Every generation has become farther removed from the family farmers who produce the food, particularly in developed countries like the United States, Johnson said.
“This is one way of highlighting what farmers do and re-establishing that connection, not only to the production of food, but how that food provides nutrition, how the earth is cared for and how we help our fellow human beings who may be suffering from hunger,” he said.
Rebecca Middleton, chief operating officer of the non-profit Alliance to End Hunger, said family farmers are a critical part of the solution to ending hunger in their communities and around the world.
“Family farmers bring a critical voice to civil society as they engage with their government around policy for food security and nutrition,” she said.
Alan Knapp, vice president of advocacy of the National Cooperative Business Association, said the year supports policies and programs that help farmers form cooperatives that empower them economically.
Osaba said the international year is already a success in many ways. It has already gained a place on the agendas of many institutions and associations working in rural development, agriculture and the food industries, he said, and now is the time to seize the momentum in the political arena by encouraging national and local governments to encourage family farms.
“There are so many arguments in favor of family farming that we are sure many results will come out of the year,” he said.
Future of family farming
Randy Emtman is proud to be a fourth-generation farmer. His oldest son, Greg, returned to the farm nearly two years ago after graduating from Washington State University. Greg has shown interest in the trucking aspect of the business, delivering crops to market and bringing in inputs like seed and fertilizer.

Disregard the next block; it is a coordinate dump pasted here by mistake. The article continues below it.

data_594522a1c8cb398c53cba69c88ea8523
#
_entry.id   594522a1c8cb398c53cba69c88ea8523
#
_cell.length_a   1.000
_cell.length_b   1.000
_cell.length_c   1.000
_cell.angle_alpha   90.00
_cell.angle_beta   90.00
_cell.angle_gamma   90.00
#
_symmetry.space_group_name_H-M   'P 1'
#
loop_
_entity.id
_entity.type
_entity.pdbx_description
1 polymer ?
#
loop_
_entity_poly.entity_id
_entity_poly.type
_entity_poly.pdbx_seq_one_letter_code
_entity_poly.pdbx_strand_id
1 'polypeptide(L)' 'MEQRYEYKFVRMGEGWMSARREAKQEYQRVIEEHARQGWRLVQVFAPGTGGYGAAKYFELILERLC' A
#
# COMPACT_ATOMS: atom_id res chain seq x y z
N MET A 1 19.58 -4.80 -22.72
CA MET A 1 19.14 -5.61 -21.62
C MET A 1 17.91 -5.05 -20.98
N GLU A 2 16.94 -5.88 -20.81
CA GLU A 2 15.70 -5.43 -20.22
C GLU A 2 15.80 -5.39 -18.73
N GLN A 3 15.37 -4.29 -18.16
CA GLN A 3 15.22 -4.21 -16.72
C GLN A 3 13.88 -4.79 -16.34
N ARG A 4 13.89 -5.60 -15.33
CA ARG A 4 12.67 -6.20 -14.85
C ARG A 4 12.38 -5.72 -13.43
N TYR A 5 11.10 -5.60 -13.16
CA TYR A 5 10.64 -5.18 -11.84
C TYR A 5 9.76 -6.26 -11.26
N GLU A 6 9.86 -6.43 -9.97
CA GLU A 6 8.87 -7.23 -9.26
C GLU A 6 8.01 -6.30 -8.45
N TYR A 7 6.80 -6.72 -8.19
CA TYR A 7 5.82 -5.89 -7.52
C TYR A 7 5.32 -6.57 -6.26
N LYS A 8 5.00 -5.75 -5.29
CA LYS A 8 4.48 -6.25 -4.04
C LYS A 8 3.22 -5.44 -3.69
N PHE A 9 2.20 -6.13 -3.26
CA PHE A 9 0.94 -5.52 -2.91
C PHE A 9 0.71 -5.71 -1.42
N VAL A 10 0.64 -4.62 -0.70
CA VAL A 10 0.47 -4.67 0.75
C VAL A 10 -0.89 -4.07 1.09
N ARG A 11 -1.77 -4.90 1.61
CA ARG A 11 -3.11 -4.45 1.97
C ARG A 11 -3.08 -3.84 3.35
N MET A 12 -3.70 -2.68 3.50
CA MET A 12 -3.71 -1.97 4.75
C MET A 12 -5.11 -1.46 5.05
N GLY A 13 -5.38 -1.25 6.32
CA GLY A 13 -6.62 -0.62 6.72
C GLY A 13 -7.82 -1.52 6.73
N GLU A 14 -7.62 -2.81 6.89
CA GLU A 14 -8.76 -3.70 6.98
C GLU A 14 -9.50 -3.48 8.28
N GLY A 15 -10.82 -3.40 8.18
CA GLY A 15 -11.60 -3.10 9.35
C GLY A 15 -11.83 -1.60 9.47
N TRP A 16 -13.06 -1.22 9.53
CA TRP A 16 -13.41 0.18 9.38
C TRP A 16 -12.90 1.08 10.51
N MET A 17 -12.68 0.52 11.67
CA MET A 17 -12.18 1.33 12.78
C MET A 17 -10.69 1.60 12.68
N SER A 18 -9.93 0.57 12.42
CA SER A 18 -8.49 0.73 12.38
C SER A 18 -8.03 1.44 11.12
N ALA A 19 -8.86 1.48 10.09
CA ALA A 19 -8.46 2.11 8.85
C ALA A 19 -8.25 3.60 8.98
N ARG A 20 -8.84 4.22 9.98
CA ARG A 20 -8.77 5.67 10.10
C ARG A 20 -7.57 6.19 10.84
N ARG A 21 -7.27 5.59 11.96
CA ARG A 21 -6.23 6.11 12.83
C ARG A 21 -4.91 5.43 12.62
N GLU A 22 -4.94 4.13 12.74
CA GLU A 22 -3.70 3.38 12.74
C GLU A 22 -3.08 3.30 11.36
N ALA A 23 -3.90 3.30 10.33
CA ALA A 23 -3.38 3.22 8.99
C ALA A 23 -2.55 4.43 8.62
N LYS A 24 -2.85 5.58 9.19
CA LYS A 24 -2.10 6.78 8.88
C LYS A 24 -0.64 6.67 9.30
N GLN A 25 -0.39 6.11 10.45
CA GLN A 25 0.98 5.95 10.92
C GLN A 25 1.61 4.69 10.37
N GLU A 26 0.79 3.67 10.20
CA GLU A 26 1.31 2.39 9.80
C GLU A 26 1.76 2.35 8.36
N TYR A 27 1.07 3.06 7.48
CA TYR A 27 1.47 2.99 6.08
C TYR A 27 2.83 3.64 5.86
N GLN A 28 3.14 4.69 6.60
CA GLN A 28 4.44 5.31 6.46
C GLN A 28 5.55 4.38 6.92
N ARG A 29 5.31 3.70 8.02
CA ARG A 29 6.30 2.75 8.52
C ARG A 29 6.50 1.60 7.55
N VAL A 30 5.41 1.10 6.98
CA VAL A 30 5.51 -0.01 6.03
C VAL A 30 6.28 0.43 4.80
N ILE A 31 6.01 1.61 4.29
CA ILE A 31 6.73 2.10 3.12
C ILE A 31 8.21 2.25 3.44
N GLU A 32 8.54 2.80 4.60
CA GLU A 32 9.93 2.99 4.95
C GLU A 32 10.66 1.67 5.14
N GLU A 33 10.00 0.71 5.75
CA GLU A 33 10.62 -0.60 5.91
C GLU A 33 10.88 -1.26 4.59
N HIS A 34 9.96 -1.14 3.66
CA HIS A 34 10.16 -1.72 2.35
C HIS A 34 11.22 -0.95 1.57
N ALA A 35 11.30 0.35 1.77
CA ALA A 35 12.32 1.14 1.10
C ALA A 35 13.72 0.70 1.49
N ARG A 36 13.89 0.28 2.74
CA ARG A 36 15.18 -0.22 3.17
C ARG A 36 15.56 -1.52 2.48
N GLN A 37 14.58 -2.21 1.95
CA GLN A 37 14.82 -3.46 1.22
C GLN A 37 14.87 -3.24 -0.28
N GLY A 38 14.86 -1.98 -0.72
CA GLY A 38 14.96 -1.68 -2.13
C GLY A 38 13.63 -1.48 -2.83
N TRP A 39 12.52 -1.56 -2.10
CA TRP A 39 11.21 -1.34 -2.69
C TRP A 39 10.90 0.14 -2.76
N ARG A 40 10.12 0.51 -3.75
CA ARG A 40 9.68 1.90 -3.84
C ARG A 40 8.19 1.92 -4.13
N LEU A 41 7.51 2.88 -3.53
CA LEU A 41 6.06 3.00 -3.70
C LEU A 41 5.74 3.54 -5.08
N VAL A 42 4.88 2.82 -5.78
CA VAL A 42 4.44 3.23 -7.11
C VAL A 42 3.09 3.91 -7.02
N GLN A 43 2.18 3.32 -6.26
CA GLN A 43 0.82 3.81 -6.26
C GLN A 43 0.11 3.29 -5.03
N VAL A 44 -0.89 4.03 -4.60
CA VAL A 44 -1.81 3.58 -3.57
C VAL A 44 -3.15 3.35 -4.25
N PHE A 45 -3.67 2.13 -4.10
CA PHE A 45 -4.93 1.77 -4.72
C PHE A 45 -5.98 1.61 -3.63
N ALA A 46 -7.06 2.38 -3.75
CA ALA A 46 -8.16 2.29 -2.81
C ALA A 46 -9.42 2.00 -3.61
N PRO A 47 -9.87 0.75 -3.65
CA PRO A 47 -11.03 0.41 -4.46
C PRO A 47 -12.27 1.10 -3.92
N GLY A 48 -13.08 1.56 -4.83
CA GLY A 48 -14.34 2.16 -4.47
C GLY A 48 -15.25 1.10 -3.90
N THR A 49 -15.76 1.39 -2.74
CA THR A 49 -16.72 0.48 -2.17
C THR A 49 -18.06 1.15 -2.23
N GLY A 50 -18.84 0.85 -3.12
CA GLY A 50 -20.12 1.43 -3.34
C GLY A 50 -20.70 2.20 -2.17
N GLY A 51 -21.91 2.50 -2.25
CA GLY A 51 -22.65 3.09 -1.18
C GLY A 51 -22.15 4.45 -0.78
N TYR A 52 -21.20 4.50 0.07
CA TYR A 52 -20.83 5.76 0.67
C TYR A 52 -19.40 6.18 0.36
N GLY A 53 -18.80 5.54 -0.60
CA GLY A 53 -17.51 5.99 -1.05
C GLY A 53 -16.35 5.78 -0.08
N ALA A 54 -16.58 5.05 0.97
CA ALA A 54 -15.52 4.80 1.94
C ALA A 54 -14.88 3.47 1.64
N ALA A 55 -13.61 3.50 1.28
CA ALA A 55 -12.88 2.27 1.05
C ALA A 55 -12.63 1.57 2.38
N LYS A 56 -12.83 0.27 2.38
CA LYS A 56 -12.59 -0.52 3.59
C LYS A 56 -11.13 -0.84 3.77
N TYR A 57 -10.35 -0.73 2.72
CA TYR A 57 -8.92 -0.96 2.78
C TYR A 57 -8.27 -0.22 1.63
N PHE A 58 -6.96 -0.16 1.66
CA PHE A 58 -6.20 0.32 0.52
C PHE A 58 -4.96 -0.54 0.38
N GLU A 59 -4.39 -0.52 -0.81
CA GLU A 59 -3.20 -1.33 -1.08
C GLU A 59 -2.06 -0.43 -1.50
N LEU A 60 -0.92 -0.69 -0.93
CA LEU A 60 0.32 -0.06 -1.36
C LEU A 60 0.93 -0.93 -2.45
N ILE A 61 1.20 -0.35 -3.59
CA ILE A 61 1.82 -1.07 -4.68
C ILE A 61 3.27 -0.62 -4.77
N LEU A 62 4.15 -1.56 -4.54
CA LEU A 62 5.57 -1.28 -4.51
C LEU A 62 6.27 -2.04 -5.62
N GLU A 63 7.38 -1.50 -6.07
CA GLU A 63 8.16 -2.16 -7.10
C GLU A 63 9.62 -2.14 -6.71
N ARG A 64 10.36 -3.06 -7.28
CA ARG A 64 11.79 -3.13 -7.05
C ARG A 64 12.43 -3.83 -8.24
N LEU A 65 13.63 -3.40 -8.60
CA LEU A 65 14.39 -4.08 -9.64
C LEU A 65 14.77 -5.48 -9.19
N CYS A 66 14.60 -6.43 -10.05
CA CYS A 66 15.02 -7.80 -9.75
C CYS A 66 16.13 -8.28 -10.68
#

“Working with family all the time is the biggest appeal to it,” Greg said.
“It makes me feel really good,” Randy said. “When the boys were little, it was my hope they would have an interest in farming. It’d be kind of a neat deal to go to work every day and be able to work side-by-side with your son. Jeff and I really liked being able to go to work with our dad every day.”
Randy hopes the International Year of Family Farming sends a positive message about family farming to the public.
“People are very negative about corporate farms,” he said. “They think that any farm that is owned by a corporation, that’s a bad deal, but there’s a lot of family farms that are incorporated for the advantages in taxes and generational transfer. If we didn’t use the best methods possible, there could be large inheritance taxes, which is a financial drag on the farm.”
Jeff doesn’t always agree with the U.N.’s policies, but said the International Year of Family Farming gives him hope. He believes it indicates the U.N. sees family farms as sustainable.
“We go to work not thinking about just our generation but trying to figure out how to provide that opportunity to the next generation,” he said.
Non-family operations might not use the same perspective when considering downturns in commodity prices, he said.
“They might say, ‘Let’s sell the farm and invest in something else,’” Jeff said. “If you’re thinking of the next generation, you’re going to try to weather the down times and be there for the good times.”